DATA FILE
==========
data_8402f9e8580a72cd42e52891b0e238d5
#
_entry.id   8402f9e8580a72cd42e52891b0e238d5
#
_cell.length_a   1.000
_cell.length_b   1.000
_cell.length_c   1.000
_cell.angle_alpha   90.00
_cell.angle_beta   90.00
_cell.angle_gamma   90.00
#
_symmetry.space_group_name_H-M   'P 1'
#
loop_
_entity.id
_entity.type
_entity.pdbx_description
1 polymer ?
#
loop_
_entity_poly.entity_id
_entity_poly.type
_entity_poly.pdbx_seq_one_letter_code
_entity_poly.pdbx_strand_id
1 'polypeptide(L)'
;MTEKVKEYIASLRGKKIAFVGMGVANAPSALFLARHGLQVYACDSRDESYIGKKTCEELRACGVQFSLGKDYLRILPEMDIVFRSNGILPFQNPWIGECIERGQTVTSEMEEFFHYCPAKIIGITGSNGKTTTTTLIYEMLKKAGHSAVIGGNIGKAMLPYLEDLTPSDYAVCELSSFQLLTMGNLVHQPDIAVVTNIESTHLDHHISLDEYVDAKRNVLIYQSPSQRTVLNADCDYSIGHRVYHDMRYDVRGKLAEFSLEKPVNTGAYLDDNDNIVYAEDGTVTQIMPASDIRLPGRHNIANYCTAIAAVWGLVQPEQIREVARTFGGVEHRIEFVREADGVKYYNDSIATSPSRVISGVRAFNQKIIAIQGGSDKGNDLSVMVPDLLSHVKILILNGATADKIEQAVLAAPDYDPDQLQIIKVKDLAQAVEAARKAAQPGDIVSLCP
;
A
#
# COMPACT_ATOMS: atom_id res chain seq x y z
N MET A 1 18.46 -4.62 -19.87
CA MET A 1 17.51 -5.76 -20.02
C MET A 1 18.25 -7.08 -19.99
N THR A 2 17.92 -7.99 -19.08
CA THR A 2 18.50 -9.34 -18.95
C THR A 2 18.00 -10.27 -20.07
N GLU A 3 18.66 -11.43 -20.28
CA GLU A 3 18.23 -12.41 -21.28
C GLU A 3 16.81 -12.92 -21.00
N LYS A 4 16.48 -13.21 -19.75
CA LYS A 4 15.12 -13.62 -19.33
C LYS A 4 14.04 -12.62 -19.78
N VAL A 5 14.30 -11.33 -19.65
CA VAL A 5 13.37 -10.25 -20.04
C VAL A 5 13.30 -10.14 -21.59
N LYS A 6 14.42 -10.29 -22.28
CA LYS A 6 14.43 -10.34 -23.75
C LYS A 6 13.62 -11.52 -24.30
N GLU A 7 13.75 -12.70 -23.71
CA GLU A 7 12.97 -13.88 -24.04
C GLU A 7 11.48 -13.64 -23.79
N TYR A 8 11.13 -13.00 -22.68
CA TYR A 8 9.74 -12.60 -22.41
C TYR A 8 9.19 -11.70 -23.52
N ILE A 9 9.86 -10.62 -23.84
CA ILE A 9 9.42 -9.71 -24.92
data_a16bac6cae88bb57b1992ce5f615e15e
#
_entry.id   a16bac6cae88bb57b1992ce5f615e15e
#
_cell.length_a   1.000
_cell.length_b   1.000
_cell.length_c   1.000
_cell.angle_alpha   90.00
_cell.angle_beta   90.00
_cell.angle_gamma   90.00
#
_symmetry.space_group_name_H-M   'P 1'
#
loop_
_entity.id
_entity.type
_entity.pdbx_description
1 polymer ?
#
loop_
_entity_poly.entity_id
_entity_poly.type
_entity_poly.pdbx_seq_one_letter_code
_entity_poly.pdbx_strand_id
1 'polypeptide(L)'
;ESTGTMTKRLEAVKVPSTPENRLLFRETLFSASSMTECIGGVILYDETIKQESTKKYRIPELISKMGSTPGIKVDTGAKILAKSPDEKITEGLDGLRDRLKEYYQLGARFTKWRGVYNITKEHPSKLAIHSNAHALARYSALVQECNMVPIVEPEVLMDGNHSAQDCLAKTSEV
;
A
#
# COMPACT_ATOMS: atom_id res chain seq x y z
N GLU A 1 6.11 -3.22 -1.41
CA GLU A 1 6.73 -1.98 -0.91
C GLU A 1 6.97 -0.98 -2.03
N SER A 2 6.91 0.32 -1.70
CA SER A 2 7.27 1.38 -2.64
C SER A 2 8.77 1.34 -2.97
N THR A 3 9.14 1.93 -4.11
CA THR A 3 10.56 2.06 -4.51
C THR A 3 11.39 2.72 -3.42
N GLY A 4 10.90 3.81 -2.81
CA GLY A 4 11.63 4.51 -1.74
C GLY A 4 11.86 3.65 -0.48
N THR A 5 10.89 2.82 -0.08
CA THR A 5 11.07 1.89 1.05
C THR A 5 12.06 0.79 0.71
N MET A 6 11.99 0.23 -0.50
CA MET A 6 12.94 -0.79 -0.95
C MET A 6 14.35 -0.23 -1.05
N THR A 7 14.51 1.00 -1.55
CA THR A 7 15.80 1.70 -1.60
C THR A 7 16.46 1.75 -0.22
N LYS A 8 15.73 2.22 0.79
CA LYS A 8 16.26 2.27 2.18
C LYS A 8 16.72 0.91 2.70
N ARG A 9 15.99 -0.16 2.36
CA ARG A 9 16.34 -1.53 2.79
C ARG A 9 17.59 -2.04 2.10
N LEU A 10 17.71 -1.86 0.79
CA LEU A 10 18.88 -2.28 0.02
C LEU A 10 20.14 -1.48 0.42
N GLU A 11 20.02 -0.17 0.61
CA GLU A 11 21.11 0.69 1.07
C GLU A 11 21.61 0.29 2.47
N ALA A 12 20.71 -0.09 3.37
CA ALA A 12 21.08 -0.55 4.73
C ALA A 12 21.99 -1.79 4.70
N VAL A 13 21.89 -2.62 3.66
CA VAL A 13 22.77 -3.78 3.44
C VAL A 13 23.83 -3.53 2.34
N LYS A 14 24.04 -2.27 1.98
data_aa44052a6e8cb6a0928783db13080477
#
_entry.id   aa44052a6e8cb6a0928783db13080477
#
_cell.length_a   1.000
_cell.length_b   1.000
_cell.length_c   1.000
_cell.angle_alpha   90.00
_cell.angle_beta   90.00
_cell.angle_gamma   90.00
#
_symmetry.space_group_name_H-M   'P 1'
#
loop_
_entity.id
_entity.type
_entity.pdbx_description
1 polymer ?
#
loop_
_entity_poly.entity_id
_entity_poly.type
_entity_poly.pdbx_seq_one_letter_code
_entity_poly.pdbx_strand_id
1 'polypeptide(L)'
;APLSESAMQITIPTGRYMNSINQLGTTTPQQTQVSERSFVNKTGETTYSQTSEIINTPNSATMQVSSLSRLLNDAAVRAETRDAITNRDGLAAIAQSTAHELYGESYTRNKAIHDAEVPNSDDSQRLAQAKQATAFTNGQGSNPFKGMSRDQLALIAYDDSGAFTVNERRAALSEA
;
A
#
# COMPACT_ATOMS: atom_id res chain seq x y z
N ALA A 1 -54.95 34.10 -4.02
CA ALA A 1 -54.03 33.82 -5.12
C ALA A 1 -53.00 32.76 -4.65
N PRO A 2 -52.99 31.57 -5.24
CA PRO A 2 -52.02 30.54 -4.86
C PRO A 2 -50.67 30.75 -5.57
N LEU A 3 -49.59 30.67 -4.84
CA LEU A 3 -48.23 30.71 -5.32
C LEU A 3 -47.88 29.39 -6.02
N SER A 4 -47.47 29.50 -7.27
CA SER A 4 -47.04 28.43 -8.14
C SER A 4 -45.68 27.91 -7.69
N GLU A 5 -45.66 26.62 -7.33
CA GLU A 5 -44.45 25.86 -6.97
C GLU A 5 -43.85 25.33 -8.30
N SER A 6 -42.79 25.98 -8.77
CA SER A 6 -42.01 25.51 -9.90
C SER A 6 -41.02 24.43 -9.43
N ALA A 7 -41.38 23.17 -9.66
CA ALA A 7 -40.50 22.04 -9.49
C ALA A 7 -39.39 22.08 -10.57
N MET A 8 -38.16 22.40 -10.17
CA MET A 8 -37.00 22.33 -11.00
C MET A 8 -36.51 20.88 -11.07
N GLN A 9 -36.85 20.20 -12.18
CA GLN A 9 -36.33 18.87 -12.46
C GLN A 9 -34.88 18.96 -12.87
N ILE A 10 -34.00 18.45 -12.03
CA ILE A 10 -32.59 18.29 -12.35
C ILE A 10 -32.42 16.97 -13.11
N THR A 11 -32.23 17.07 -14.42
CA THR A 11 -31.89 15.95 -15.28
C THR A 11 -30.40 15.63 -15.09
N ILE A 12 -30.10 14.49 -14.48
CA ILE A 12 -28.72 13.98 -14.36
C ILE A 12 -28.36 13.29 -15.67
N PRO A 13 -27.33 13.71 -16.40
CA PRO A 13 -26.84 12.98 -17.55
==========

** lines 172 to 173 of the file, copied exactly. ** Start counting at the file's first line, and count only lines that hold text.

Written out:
N SER A 6 -42.79 25.98 -8.77
CA SER A 6 -42.01 25.51 -9.90